Whenever I think about “our dairy kids,” I am reminded of a blog that my friend Jodi McDonnell wrote a few years ago. I cannot find better words to describe the benefits related to matching up a child and a calf, so I am going to share her words with you:
When You Give A Boy A Calf
When you give a boy a calf, you teach him responsibility. He is responsible to help in the daily care of his calf. She must be fed, watered, comfortable and content. It is his job as her caretaker to give her all her little cow heart desires. If something goes wrong, the weight of the problem can fall on his little shoulders.
When you give a boy a calf, you teach him work ethic. The calf doesn’t care if it’s raining, cold, or if he’s hungry. All she knows being a cow, is that he is her care taker. He feeds her twice a day, seven days a week. He gives her clean water and dry bedding. Christmas presents and Easter baskets may have to be put on hold so he can tend to his little lady. Giving him a calf teaches him that he must work hard and put the needs of others above himself.
When you give a boy a calf, you teach him discipline. He must work with her diligently so they preform as a team. She must be led even if he’s tired. She needs bathed when she’s dirty and she needs to be groomed to make her hair stay just so. Practice makes perfect and the show ring is no different.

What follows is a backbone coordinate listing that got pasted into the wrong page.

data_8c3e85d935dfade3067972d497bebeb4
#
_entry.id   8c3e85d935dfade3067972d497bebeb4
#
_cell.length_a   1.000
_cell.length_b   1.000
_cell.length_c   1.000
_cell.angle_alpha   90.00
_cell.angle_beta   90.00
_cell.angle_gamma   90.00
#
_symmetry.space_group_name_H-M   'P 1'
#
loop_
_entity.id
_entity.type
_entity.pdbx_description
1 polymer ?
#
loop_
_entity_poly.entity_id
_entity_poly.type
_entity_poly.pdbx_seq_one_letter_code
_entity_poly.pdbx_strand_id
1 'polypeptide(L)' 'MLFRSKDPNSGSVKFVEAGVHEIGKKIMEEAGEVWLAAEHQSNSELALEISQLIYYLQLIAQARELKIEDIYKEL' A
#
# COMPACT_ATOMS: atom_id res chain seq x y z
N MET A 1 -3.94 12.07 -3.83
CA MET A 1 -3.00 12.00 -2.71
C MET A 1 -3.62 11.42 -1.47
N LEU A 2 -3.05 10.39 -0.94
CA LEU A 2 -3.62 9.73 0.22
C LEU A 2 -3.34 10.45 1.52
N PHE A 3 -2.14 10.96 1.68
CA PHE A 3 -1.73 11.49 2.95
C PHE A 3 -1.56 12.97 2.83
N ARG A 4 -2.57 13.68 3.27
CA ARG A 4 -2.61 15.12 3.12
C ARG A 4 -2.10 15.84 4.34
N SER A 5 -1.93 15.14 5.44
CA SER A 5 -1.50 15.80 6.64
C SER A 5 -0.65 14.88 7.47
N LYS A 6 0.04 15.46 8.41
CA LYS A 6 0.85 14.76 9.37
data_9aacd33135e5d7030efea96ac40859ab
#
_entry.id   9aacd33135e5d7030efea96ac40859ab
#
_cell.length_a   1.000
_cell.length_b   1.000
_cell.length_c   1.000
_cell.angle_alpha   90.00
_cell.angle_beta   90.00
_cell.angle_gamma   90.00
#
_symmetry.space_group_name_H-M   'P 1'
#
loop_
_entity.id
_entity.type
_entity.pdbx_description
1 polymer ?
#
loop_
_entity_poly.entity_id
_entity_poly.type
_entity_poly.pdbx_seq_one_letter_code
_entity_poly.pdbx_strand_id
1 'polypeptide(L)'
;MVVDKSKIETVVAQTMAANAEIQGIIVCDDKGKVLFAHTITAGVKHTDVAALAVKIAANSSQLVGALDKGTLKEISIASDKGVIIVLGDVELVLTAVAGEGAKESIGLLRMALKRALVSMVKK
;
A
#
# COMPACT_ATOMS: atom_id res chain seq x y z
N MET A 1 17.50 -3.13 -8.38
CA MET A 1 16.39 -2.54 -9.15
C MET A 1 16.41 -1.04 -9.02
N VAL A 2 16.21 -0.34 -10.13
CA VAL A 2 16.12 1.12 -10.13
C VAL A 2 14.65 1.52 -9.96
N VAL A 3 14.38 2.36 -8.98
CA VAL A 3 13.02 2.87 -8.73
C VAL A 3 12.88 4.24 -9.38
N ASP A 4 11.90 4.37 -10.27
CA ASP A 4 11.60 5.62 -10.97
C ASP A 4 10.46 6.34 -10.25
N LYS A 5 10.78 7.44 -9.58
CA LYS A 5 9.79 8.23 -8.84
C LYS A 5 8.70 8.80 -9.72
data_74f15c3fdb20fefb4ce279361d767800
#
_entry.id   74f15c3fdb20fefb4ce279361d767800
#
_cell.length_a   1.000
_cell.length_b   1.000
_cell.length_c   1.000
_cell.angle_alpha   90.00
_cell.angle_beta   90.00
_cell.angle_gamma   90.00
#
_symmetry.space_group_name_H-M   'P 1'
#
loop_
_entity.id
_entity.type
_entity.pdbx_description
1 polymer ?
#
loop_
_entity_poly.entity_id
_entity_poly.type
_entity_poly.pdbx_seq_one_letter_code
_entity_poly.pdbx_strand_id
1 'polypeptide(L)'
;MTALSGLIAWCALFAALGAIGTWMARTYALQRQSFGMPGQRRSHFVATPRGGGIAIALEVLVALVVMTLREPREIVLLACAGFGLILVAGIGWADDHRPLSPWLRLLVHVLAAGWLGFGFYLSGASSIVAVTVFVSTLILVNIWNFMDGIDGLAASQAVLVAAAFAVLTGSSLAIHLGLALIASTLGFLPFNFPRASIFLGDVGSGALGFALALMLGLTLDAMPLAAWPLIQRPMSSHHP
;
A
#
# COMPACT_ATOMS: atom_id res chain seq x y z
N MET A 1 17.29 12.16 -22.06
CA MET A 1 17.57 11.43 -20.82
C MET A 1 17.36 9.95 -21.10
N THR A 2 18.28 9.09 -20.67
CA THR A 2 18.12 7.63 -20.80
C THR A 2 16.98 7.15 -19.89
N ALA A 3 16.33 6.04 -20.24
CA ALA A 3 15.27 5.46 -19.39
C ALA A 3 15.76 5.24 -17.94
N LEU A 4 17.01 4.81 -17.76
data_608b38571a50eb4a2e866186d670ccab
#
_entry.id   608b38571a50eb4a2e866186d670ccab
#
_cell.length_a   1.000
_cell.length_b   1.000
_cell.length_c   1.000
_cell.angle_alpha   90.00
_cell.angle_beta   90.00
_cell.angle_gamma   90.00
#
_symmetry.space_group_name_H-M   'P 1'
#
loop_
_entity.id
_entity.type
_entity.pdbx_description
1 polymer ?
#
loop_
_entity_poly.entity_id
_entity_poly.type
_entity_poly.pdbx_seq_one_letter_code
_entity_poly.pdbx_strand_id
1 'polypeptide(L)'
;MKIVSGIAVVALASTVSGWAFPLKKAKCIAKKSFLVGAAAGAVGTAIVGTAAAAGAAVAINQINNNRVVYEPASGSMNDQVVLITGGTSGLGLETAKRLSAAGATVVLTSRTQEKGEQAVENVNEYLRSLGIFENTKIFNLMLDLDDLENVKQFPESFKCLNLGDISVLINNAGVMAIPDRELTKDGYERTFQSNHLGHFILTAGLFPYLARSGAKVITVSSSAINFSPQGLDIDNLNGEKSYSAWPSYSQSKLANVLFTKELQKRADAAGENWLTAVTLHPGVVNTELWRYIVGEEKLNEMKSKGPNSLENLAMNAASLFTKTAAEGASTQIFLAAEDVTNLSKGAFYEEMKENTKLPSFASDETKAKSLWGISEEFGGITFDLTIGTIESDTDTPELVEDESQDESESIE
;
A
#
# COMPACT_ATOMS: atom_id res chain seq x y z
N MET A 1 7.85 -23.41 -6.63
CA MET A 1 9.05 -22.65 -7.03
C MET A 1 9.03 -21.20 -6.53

When you give a boy a calf, you teach him compassion. He must learn to care for another living being. You attract more flies with sugar than with salt. Cows work the same way. A gentle, loving touch can be much more convincing than a harsh hand.
When you give a boy a calf, you teach him joy. Much happiness can come from a bovine best friend. Growing and learning together is something they will excel at. The boy has to learn what makes his calf happy. What does she like, what irritates her. The moment everything comes together both are happy. The joy brought about by a calf is not something that to many other things can surpass.
When you give a boy a calf, you teach him skills for the future. When he talks endlessly of joining an industry that can be challenging, his calf teaches him that there are rewards at the end of a long and hard day. There will be trials and there will be triumphs. There will be happy and sad days. But in the end he is happy because he is just a boy with his calf.
While I am trying to power through the dark times, and everything else that seems to be working against us at the farm, I remind myself that Will, Ellen, Meredith, Mitchell, Kaitlin, Lizzie, Pierce, Isaac, Grace and Adam are all looking forward to reconnecting with their heifers..
Because I am also looking forward to watching these kids grown and learn the same life lessons that I did as a 4-Her...the coming days seem a bit brighter.
Seeing our animals provide so much happiness to others make our cattle far more valuable than any milk check would suggest they are worth. That reason alone motivates Donald and I to continue pursuing our own dreams here on the farm.
Warmer weather is almost here, make sure you cultivate your fields, as well as your soul!